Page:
However, Larson said that while on his trip he met with NRCC Chairman Tom Cole (Okla.), Sen. John Cornyn (R-Texas) and other interested Republicans who encouraged him to run. Larson, who has served in local government for 15 years, said he would expect to have the support of the business community and Republican leaders in the district, should he choose to run.
“I’ve got a lot of business support,” Larson said. “They’ve been mine for 15 years; they’re ready when I’m ready.”
If Larson runs, he will have to resign his county commissioner position. His timetable for deciding is August or September.
Democrats are at least somewhat concerned about Rodriguez’s 2008 prospects, as the Democratic Congressional Campaign Committee put him in its Frontline program for potentially vulnerable incumbents.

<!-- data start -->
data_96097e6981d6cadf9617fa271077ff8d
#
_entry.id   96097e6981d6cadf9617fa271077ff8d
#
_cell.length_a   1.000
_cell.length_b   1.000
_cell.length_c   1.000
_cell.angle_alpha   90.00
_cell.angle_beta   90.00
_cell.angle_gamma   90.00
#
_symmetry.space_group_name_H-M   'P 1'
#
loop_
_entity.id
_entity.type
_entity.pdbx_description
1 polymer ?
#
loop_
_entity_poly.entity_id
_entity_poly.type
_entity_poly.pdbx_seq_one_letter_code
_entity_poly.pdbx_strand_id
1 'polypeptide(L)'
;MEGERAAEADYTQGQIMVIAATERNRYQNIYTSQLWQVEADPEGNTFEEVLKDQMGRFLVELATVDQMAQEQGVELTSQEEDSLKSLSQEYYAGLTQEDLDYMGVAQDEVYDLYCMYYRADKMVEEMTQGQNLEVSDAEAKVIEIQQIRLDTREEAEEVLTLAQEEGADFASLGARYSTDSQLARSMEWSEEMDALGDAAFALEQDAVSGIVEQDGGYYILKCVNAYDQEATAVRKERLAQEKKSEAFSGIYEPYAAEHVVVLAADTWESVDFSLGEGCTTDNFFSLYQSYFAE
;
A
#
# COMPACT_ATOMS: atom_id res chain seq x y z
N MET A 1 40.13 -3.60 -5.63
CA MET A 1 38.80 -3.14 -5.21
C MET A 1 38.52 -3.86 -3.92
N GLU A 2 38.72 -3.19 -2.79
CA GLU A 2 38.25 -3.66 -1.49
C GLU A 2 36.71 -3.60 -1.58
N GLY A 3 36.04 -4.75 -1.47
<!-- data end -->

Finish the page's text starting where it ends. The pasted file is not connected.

This entitles Rodriguez to the kind of extra fundraising and operational assistance from the committee that history suggests he’ll need to hold onto his seat. Rodriguez has never been a stellar fundraiser, and he was ousted from his seat in the nearby 28th district in the 2004 Democratic primary.
Still, DCCC spokeswoman Kyra Jennings said Wednesday that committee strategists are confident Rodriguez will win re-election next year, in large part because he beat Bonilla despite being outspent by the Republican by about a 2-1 margin, and because they see his district trending Democratic over time.
The DCCC also has taken special note of the Republicans’ inability to gin up a formidable candidate.